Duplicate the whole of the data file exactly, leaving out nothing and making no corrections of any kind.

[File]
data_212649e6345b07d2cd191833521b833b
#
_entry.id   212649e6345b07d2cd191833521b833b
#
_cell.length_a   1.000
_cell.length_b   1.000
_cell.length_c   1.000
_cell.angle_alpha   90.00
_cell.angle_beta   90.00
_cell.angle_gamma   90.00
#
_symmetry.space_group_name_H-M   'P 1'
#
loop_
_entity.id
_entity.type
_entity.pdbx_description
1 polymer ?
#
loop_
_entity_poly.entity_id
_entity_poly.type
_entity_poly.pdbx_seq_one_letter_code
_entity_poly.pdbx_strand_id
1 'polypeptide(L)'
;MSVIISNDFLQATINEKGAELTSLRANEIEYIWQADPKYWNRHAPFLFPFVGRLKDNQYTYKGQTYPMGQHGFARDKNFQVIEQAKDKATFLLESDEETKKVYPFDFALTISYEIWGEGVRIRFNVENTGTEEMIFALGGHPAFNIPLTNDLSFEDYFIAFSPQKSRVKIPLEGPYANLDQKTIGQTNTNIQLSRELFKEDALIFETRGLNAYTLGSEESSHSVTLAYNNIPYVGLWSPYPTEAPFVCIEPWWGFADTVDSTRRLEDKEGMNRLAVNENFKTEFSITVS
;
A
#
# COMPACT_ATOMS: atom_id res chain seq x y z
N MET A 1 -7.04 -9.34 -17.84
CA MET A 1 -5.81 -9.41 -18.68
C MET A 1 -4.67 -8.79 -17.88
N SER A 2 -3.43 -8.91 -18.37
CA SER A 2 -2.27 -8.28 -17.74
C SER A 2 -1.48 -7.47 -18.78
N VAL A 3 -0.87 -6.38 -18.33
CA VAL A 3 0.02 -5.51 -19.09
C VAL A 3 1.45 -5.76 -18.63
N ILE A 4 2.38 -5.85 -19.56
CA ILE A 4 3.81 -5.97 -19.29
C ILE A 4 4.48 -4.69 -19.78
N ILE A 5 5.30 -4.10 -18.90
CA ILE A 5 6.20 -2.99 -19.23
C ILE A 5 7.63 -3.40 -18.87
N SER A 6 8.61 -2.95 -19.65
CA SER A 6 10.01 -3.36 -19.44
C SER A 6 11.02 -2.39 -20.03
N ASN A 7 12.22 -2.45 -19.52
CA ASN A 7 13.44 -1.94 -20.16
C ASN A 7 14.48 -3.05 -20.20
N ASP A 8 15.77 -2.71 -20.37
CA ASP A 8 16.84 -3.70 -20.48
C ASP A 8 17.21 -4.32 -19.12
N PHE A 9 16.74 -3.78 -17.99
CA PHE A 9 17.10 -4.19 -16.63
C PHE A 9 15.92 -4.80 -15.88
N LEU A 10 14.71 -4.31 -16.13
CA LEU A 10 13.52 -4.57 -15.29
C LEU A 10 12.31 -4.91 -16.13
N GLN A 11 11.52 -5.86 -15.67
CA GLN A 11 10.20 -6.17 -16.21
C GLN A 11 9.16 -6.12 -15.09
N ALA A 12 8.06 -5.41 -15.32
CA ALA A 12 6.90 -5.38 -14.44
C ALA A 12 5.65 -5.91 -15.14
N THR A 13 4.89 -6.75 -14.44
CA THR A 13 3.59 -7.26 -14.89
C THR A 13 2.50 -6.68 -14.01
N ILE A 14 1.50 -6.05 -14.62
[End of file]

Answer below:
data_212649e6345b07d2cd191833521b833b
#
_entry.id   212649e6345b07d2cd191833521b833b
#
_cell.length_a   1.000
_cell.length_b   1.000
_cell.length_c   1.000
_cell.angle_alpha   90.00
_cell.angle_beta   90.00
_cell.angle_gamma   90.00
#
_symmetry.space_group_name_H-M   'P 1'
#
loop_
_entity.id
_entity.type
_entity.pdbx_description
1 polymer ?
#
loop_
_entity_poly.entity_id
_entity_poly.type
_entity_poly.pdbx_seq_one_letter_code
_entity_poly.pdbx_strand_id
1 'polypeptide(L)'
;MSVIISNDFLQATINEKGAELTSLRANEIEYIWQADPKYWNRHAPFLFPFVGRLKDNQYTYKGQTYPMGQHGFARDKNFQVIEQAKDKATFLLESDEETKKVYPFDFALTISYEIWGEGVRIRFNVENTGTEEMIFALGGHPAFNIPLTNDLSFEDYFIAFSPQKSRVKIPLEGPYANLDQKTIGQTNTNIQLSRELFKEDALIFETRGLNAYTLGSEESSHSVTLAYNNIPYVGLWSPYPTEAPFVCIEPWWGFADTVDSTRRLEDKEGMNRLAVNENFKTEFSITVS
;
A
#
# COMPACT_ATOMS: atom_id res chain seq x y z
N MET A 1 -7.04 -9.34 -17.84
CA MET A 1 -5.81 -9.41 -18.68
C MET A 1 -4.67 -8.79 -17.88
N SER A 2 -3.43 -8.91 -18.37
CA SER A 2 -2.27 -8.28 -17.74
C SER A 2 -1.48 -7.47 -18.78
N VAL A 3 -0.87 -6.38 -18.33
CA VAL A 3 0.02 -5.51 -19.09
C VAL A 3 1.45 -5.76 -18.63
N ILE A 4 2.38 -5.85 -19.56
CA ILE A 4 3.81 -5.97 -19.29
C ILE A 4 4.48 -4.69 -19.78
N ILE A 5 5.30 -4.10 -18.90
CA ILE A 5 6.20 -2.99 -19.23
C ILE A 5 7.63 -3.40 -18.87
N SER A 6 8.61 -2.95 -19.65
CA SER A 6 10.01 -3.36 -19.44
C SER A 6 11.02 -2.39 -20.03
N ASN A 7 12.22 -2.45 -19.52
CA ASN A 7 13.44 -1.94 -20.16
C ASN A 7 14.48 -3.05 -20.20
N ASP A 8 15.77 -2.71 -20.37
CA ASP A 8 16.84 -3.70 -20.48
C ASP A 8 17.21 -4.32 -19.12
N PHE A 9 16.74 -3.78 -17.99
CA PHE A 9 17.10 -4.19 -16.63
C PHE A 9 15.92 -4.80 -15.88
N LEU A 10 14.71 -4.31 -16.13
CA LEU A 10 13.52 -4.57 -15.29
C LEU A 10 12.31 -4.91 -16.13
N GLN A 11 11.52 -5.86 -15.67
CA GLN A 11 10.20 -6.17 -16.21
C GLN A 11 9.16 -6.12 -15.09
N ALA A 12 8.06 -5.41 -15.32
CA ALA A 12 6.90 -5.38 -14.44
C ALA A 12 5.65 -5.91 -15.14
N THR A 13 4.89 -6.75 -14.44
CA THR A 13 3.59 -7.26 -14.89
C THR A 13 2.50 -6.68 -14.01
N ILE A 14 1.50 -6.05 -14.62